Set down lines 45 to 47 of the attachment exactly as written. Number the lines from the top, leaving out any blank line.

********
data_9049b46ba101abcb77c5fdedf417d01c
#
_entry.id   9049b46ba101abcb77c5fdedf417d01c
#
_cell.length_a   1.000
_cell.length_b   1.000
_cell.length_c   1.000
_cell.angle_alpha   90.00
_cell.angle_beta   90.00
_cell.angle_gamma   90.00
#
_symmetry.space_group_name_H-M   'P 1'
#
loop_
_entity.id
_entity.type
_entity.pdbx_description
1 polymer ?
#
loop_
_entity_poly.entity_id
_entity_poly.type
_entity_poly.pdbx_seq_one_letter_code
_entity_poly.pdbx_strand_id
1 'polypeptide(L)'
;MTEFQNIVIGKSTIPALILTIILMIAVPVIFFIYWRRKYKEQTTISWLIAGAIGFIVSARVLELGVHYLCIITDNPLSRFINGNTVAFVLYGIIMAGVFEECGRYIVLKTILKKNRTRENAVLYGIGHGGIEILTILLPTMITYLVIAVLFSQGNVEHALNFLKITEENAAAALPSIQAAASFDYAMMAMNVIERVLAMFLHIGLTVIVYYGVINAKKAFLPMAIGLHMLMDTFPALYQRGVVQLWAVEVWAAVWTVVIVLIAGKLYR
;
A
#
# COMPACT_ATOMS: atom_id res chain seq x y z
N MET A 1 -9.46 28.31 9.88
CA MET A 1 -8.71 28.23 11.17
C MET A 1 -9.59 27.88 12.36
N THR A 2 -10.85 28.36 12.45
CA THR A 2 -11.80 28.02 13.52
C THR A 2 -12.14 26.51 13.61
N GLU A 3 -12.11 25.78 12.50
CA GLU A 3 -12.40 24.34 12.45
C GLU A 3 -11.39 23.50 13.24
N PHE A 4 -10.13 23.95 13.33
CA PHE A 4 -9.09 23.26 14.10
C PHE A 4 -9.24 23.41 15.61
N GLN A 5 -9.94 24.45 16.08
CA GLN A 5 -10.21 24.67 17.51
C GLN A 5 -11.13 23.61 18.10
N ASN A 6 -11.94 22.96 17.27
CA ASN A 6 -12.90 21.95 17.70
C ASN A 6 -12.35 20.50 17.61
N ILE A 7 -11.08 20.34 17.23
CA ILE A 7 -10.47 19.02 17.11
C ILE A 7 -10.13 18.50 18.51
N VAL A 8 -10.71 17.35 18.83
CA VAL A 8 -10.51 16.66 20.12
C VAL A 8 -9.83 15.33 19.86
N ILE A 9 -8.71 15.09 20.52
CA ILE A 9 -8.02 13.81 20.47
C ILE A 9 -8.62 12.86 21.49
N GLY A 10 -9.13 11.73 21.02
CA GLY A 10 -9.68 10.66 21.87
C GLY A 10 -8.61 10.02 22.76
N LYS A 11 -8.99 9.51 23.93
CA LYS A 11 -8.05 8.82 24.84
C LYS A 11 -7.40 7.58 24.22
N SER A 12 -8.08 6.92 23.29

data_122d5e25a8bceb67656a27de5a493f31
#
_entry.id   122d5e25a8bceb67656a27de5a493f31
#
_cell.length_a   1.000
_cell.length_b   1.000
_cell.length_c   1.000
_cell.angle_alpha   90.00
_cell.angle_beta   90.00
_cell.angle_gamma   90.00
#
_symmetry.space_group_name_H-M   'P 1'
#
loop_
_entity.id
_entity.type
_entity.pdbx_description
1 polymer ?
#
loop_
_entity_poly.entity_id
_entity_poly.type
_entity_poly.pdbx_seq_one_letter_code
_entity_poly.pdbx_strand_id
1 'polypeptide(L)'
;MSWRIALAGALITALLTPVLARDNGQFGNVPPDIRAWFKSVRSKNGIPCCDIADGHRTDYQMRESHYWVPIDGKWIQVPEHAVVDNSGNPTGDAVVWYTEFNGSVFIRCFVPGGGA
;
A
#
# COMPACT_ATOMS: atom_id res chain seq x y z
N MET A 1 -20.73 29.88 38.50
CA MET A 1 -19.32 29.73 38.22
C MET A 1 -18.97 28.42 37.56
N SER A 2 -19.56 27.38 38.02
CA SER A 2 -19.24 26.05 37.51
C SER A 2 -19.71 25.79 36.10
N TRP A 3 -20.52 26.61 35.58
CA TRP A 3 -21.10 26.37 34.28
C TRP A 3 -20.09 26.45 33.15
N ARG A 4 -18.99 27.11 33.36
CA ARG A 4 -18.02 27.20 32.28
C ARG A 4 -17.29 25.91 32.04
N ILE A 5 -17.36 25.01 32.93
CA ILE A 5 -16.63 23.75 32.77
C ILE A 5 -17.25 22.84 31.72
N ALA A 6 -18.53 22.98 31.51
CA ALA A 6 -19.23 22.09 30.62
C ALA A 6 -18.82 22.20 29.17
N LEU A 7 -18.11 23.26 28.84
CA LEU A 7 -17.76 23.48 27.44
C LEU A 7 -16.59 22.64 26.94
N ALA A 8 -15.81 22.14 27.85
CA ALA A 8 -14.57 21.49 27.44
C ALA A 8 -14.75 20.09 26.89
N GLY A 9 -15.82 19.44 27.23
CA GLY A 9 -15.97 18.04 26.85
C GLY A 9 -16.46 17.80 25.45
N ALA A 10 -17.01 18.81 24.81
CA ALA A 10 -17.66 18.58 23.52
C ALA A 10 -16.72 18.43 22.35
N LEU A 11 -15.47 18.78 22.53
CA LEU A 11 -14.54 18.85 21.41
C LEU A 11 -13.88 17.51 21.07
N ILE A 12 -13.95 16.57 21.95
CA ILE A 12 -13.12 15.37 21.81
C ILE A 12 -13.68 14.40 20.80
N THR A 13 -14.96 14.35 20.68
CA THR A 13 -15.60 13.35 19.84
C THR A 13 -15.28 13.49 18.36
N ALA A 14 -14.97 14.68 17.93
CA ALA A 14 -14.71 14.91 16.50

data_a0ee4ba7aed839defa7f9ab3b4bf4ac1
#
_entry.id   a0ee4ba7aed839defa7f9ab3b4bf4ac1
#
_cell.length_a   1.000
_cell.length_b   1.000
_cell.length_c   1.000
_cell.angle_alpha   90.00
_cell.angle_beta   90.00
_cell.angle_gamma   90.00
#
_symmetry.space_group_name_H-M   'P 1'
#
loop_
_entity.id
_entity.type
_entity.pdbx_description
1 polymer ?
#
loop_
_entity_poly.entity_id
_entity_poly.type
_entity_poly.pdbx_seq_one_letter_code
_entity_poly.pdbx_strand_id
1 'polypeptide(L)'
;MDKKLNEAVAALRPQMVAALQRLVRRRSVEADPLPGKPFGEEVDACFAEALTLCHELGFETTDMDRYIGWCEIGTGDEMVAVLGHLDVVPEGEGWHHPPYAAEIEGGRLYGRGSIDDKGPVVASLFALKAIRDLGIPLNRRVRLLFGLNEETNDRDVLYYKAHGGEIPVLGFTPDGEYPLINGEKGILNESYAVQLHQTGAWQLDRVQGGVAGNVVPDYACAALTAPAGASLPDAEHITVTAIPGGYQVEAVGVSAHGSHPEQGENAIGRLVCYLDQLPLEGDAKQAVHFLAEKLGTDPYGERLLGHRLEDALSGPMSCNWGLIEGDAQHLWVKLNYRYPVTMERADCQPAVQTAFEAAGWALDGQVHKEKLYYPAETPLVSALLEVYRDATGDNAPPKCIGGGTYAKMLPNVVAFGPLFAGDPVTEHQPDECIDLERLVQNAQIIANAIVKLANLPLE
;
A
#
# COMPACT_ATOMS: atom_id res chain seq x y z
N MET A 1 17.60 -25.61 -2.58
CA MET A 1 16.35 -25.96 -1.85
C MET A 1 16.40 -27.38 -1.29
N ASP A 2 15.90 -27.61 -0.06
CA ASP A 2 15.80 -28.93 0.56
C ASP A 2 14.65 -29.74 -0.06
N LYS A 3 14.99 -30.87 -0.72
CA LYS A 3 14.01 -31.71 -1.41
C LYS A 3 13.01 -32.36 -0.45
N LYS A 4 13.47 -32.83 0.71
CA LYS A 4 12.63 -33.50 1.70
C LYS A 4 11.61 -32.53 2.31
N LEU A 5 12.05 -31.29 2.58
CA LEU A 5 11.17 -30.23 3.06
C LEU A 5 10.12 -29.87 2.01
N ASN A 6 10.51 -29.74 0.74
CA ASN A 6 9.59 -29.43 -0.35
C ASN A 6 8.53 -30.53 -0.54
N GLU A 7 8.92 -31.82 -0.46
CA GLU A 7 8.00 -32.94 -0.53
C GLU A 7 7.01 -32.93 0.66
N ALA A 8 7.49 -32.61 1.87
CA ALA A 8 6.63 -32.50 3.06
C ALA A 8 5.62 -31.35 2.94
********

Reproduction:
C GLN A 5 -11.13 23.61 18.10
N ASN A 6 -11.94 22.96 17.27
CA ASN A 6 -12.90 21.95 17.70